Q&A: Timothy Scrantom, Litigation Finance Entrepreneur
Timothy Scrantom is a litigation financing pioneer. He cofounded Juridica Investments Ltd. in 2007, and then in 2011 he teamed up with former plaintiffs lawyer John "Sean" Coffey Jr. and former Simpson Thacher & Bartlett partner Michael Chepiga to start another funding firm, BlackRobe Capital Partners. But BlackRobe was not a success, and it disbanded last May. Before BlackRobe failed, it made an ill-fated investment backing plaintiffs in a dispute over oil development rights in Kurdistan. That case served as grist for an American Lawyer feature in September.
Now Scrantom has formed a new venture with Frederick Dulles called Scrantom Dulles International. The firm describes itself as a "law, consultancy and investment advisory firm focusing on commercial litigation finance and risk management." Dulles was a Juridica director with Scrantom, worked in-house at Phillip Morris International, and was a partner at McDermott, Will & Emery.
We spoke to Scrantom on Thursday about his latest move. Our conversation was edited for clarity and length.
Litigation Daily: Why did you decide to form this venture?
Timothy Scrantom: There are dedicated pools of capital out there, like Juridica and Burford, but there is no one rendering services, like consulting services or legal services, to deal with people who want to invest [in litigation] and don't know how to do it. Also, claim holders might want advice on how to monetize their claims.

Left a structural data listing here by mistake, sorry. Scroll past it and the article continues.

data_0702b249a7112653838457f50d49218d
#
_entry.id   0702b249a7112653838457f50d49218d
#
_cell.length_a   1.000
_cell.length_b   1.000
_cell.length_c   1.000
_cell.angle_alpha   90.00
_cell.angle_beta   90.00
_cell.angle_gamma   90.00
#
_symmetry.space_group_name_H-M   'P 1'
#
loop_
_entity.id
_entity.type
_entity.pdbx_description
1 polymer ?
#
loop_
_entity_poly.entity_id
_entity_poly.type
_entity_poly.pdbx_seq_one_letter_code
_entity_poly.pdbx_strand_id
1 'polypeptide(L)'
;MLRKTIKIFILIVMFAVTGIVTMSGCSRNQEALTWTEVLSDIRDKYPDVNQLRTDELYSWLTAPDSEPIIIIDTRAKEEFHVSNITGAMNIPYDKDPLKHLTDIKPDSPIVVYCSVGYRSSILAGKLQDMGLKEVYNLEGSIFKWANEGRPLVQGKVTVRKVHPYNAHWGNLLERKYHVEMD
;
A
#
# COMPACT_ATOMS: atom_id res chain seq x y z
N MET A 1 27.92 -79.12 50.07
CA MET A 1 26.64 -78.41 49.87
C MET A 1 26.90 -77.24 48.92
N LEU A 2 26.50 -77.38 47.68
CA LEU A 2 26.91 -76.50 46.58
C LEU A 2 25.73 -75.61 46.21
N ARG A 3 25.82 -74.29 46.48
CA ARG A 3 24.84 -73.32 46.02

But our real interest in this, what we like to think of as our sweet spot, is dealing with lawyers looking at the pressures of alternative fee arrangements. They know their clients want lawyers more and more to share risks. We see a role advising lawyers and law firms on how to better rationalize and operate portfolios of claims.
LD: How active are law firms in this area?
TS: It's varied. There are some firms that state as part of their mantra they will take risk in some or all of their cases: Quinn Emanuel; Bartlit Beck; and McKool Smith. Other firms do a lot of it, like Kirkland & Ellis. Firms are all looking at it. But we think they're not approaching this with the discipline and tools used in litigation finance.
I think a big reason that more investors and law firms haven't come into this space is the stigma. Everybody for so long bashed the plaintiffs bar that the idea of joining the plaintiffs bar is hard. But I think we're overcoming that stigma and people are realizing that this is a business tool.
LD: How will you be paid?
TS: We don't like hourly fees. We will look for project-based fees, fixed fees. We could operate for an interest in the investment.
LD: Do you already have clients?
TS: We do. We've got one out of Asia. We have a couple law firms in the U.S. and in England.
Now that the London firms can [work for contingency fees], you will start to see the big British firms like Allen & Overy and Clifford Chance start to compete with this tool in their belt. The British lawyers are pretty enterprising.
LD: What types of cases attract the most outside financing?
TS: Patent cases. Upward of 50 percent of the patent infringement claims market is seeking contingency fees. There's also a lot of activity in international disputes, especially cases where plaintiffs are bringing claims against a foreign state.
LD: So what happened to BlackRobe? Why did it disband so quickly?
TS: We did not have enough internal capital. [The founders] put in significant amounts of our own capital. After about 16 months, it was not clear we would be able to have a sufficient pool of capital raised in time.
LD: Did you lose a lot of money in BlackRobe?
TS: It's not written off as a total loss, but it likely will result in a loss. … We have a couple of investments out there that are still awaiting a result.
LD: What can you say about the Excalibur investment that was a big loss for BlackRobe and other investors?
TS: I can tell you a lot of smart people were very, very surprised at that outcome. There were five Magic Circle firms that were involved in advising the investors or the claims holder on the validity of Excalibur's claim, and they all thought it was a good claim.